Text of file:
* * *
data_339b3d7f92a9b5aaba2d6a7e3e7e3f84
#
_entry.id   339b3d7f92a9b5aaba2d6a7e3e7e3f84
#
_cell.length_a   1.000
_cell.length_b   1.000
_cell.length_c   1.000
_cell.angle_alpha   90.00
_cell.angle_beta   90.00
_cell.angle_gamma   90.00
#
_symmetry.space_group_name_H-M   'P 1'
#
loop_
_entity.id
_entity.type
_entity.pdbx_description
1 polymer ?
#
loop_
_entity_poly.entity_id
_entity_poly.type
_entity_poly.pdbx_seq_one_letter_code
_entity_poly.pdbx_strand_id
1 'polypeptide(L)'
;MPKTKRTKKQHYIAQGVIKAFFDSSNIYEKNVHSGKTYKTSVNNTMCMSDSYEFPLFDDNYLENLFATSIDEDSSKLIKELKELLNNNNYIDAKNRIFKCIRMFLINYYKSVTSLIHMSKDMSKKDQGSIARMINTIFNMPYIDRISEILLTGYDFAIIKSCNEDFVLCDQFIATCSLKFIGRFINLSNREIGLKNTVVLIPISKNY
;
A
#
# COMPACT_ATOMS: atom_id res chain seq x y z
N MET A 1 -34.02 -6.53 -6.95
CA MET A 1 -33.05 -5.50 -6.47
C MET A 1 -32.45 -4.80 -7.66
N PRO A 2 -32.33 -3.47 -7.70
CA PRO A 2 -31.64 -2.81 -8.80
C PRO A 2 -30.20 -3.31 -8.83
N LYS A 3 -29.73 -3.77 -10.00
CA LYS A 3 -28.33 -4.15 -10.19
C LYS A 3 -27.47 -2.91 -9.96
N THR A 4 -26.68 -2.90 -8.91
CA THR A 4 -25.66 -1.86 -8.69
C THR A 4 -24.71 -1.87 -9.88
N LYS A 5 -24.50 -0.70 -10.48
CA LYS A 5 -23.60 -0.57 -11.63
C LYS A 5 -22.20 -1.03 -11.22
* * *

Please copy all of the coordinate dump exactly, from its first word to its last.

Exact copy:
data_339b3d7f92a9b5aaba2d6a7e3e7e3f84
#
_entry.id   339b3d7f92a9b5aaba2d6a7e3e7e3f84
#
_cell.length_a   1.000
_cell.length_b   1.000
_cell.length_c   1.000
_cell.angle_alpha   90.00
_cell.angle_beta   90.00
_cell.angle_gamma   90.00
#
_symmetry.space_group_name_H-M   'P 1'
#
loop_
_entity.id
_entity.type
_entity.pdbx_description
1 polymer ?
#
loop_
_entity_poly.entity_id
_entity_poly.type
_entity_poly.pdbx_seq_one_letter_code
_entity_poly.pdbx_strand_id
1 'polypeptide(L)'
;MPKTKRTKKQHYIAQGVIKAFFDSSNIYEKNVHSGKTYKTSVNNTMCMSDSYEFPLFDDNYLENLFATSIDEDSSKLIKELKELLNNNNYIDAKNRIFKCIRMFLINYYKSVTSLIHMSKDMSKKDQGSIARMINTIFNMPYIDRISEILLTGYDFAIIKSCNEDFVLCDQFIATCSLKFIGRFINLSNREIGLKNTVVLIPISKNY
;
A
#
# COMPACT_ATOMS: atom_id res chain seq x y z
N MET A 1 -34.02 -6.53 -6.95
CA MET A 1 -33.05 -5.50 -6.47
C MET A 1 -32.45 -4.80 -7.66
N PRO A 2 -32.33 -3.47 -7.70
CA PRO A 2 -31.64 -2.81 -8.80
C PRO A 2 -30.20 -3.31 -8.83
N LYS A 3 -29.73 -3.77 -10.00
CA LYS A 3 -28.33 -4.15 -10.19
C LYS A 3 -27.47 -2.91 -9.96
N THR A 4 -26.68 -2.90 -8.91
CA THR A 4 -25.66 -1.86 -8.69
C THR A 4 -24.71 -1.87 -9.88
N LYS A 5 -24.50 -0.70 -10.48
CA LYS A 5 -23.60 -0.57 -11.63
C LYS A 5 -22.20 -1.03 -11.22